One Fan at a Time

Jadewood's plan for success

Houston rock band Jadewood is on a mission -- to earn an audience, even if it has to do it one fan at a time. Jadewood's three members -- Elias Sanchez (vocals/guitar), Librado "Lee" Cerda (drums) and Saul Sanchez (bass) -- dropped by the Houston Press offices to tell us about their plan for success.

Houston Press: You guys started in 2004. How did you get together?

Elias Sanchez: It started off it was just me and Lee, both on guitar. Just a two-piece, acoustic. Then I started recording some songs, and I gave a copy to Saul. So then he wanted to join the band, too. He said, "Can I play guitar?" and I told him, "No, not guitar. We have enough guitars, but you can play the bass."

Jadewood is (l to r) Elias Sanchez, Lee Cerda and Saul Sanchez.
Jadewood is (l to r) Elias Sanchez, Lee Cerda and Saul Sanchez.

Saul Sanchez: But I didn't know how to play bass, I just learned jamming out with them.

Elias: At first we were just jamming, not even thinking about performing. We were just letting the sound develop. But then eventually we were thinking about playing live, so that meant that we were going to need a drummer and we made Lee play drums.

HP: Tell us about your name, Jadewood? Does it mean anything? How did you come up with it?

Elias: That was the hardest thing, was to come up with a good name, because we would think of a good name and then we would look online and it would already be taken.

Saul: Usually by ten different bands, in a bunch of different states.

Elias: Actually the band was formed at my house and the street that I live on is Jadewood, so since that was where we started, we thought Jadewood would be good. Luckily we looked online and nobody had it.

HP: You guys have a new EP out, called One Way Road.

Elias: Right. We had put one out before, one that we aren't proud of. Later we decided to go back into the studio and record something better, so we went to Sugarhill Studios, and over a period of three days we did this EP. We think it came out really good; it's something that we're proud to hand out to people.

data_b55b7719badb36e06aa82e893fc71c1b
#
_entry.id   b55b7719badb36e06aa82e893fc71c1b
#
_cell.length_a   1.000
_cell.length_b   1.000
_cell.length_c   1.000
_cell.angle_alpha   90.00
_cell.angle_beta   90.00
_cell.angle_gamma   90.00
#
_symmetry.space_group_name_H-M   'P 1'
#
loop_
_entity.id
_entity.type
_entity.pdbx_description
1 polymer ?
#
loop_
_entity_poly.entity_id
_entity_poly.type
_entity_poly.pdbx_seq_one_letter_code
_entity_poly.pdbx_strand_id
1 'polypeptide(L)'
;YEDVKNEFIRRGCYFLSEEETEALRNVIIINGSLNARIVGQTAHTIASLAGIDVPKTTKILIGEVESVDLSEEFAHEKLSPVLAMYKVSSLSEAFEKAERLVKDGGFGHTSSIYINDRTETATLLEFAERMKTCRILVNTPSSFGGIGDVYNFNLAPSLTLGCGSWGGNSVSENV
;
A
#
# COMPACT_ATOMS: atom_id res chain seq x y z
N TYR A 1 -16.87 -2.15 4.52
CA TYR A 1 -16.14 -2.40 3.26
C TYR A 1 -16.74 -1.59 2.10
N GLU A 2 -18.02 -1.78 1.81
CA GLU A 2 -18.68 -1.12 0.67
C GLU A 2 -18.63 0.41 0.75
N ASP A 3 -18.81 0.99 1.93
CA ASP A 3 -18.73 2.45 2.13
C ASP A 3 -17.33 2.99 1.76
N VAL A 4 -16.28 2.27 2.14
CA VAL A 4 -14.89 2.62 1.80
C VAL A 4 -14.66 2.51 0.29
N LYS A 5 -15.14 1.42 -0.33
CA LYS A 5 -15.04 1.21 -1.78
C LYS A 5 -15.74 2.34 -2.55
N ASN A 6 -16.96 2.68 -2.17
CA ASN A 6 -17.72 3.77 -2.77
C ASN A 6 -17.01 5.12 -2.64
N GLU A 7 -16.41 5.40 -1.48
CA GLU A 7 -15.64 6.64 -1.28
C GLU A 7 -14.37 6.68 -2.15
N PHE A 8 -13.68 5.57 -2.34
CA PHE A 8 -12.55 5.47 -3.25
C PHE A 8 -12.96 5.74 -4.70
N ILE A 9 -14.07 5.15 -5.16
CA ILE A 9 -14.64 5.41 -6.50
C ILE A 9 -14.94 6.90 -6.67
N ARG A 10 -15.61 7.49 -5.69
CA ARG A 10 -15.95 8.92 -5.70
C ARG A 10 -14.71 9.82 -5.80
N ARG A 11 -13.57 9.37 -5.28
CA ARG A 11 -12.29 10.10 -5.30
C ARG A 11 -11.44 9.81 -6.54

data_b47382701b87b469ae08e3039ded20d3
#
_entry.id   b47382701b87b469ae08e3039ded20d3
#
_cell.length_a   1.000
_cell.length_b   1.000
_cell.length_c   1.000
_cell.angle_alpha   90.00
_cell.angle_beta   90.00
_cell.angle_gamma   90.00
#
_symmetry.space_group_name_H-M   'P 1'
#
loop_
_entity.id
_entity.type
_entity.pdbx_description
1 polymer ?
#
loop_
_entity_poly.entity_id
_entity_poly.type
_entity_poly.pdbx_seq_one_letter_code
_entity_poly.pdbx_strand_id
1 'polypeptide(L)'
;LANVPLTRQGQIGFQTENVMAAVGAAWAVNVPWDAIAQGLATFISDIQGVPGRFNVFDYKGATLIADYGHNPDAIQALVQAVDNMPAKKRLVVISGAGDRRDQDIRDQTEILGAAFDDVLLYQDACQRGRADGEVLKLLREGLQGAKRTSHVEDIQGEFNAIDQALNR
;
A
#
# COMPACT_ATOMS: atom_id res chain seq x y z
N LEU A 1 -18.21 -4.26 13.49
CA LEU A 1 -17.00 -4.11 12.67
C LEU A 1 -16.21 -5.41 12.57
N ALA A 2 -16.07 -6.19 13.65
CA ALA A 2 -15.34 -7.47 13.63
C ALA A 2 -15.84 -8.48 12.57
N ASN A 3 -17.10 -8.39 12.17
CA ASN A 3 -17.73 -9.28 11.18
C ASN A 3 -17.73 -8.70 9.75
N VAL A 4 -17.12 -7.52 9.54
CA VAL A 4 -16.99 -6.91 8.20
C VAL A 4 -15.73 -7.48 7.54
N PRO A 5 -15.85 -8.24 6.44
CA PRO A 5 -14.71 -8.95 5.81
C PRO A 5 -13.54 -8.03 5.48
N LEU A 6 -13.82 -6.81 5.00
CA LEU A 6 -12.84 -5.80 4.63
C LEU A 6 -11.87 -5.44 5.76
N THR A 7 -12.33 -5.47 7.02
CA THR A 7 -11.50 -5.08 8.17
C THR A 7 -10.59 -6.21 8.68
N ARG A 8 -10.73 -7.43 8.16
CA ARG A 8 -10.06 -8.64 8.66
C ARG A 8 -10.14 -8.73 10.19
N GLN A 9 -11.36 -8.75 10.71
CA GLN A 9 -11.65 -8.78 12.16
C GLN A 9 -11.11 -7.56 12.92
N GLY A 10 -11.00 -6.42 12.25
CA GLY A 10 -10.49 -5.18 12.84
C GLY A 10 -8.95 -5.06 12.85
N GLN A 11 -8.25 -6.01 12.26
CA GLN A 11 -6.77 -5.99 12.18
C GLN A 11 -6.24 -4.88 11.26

Lee: Not like the last one; we were kind of like, "Sorry!" every time we handed it to someone.

HP: The name One Way Road, is that because Jadewood Street is one-way?

Lee: No, Jadewood's not a one-way street. We named it that because we think that there's only one way for the band to go. We can only go up, get bigger and better.

HP: Who influenced your sound?

Lee: Before I picked up the guitar I used to play the accordion, so I was more into Tejano music and old Spanish stuff. Then in high school I started listening to Korn and stuff like that. It wasn't until I met Elias that I started listing to Guns N' Roses and Eric Clapton. Actually, "Tears in Heaven" was the first song that I learned to play on the guitar. I saw Elias play it and I said, "I need to learn that song!"

HP: So when was the last time you picked up an accordion?

Lee: The first time I picked up a guitar (laughs). I went and pawned my accordion and bought me a guitar.

HP: And who influenced the rest of you?

Elias: I grew up during the grunge era, and I learned the guitar just by learning how to play whatever songs were popular at the time. Now my biggest influence is probably Livehouse. Guns N' Roses, oldies, Led Zeppelin.

My dad listened to classic rock a lot and he got me into that, like the Rolling Stones, Eric Clapton, the Beatles. Now we've found our own voice, our own style, even though we were influenced by lots of folks.

Saul: My parents were real strict about the music we could listen to, and the only thing that we could agree on was oldies. It wasn't until I got to college that I started listening to rock music. And [Elias] kept giving me Guns N' Roses albums to listen to. My first concert was actually Metallica with Godsmack, and that was awesome.

HP: So what's it like now for you to be on stage and be playing to really small crowds? Do you have it in the back of your head that you're going to fill arenas like Metallica or Godsmack do?

Saul: It's tough to get up there and there are just nine or ten people out in the audience. We put a lot into our songs and we want to do a good show, so when nobody shows up it's hard. It seems like at each of our shows so far, when we're getting ready to go on, one of us has to pump the other two up because it is discouraging that the audience is so small.

Lee: When we did our show at Wired, there weren't really very many people but there were two people right up front, and they were just dancing and having a good time. That gave us energy, because even though it wasn't full, it was still important to put on a show for them.

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